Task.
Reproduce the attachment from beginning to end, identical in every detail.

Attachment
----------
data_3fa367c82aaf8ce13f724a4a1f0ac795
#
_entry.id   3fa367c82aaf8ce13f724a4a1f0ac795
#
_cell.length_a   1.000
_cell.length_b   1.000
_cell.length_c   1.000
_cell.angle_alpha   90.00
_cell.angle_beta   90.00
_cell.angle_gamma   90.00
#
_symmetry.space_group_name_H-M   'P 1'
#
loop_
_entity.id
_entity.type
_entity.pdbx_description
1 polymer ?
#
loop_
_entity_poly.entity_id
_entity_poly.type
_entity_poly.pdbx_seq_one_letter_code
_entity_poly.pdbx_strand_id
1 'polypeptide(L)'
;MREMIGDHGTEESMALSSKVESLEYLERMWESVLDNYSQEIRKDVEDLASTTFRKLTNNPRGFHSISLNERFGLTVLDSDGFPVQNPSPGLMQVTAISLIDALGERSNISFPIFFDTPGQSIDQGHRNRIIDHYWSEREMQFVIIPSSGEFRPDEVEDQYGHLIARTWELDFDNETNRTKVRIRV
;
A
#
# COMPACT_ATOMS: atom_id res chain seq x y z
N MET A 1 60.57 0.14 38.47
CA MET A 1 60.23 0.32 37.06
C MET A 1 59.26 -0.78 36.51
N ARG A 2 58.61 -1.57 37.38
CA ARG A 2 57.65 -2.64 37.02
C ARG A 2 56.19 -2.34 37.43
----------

data_3fa367c82aaf8ce13f724a4a1f0ac795
#
_entry.id   3fa367c82aaf8ce13f724a4a1f0ac795
#
_cell.length_a   1.000
_cell.length_b   1.000
_cell.length_c   1.000
_cell.angle_alpha   90.00
_cell.angle_beta   90.00
_cell.angle_gamma   90.00
#
_symmetry.space_group_name_H-M   'P 1'
#
loop_
_entity.id
_entity.type
_entity.pdbx_description
1 polymer ?
#
loop_
_entity_poly.entity_id
_entity_poly.type
_entity_poly.pdbx_seq_one_letter_code
_entity_poly.pdbx_strand_id
1 'polypeptide(L)'
;MREMIGDHGTEESMALSSKVESLEYLERMWESVLDNYSQEIRKDVEDLASTTFRKLTNNPRGFHSISLNERFGLTVLDSDGFPVQNPSPGLMQVTAISLIDALGERSNISFPIFFDTPGQSIDQGHRNRIIDHYWSEREMQFVIIPSSGEFRPDEVEDQYGHLIARTWELDFDNETNRTKVRIRV
;
A
#
# COMPACT_ATOMS: atom_id res chain seq x y z
N MET A 1 60.57 0.14 38.47
CA MET A 1 60.23 0.32 37.06
C MET A 1 59.26 -0.78 36.51
N ARG A 2 58.61 -1.57 37.38
CA ARG A 2 57.65 -2.64 37.02
C ARG A 2 56.19 -2.34 37.43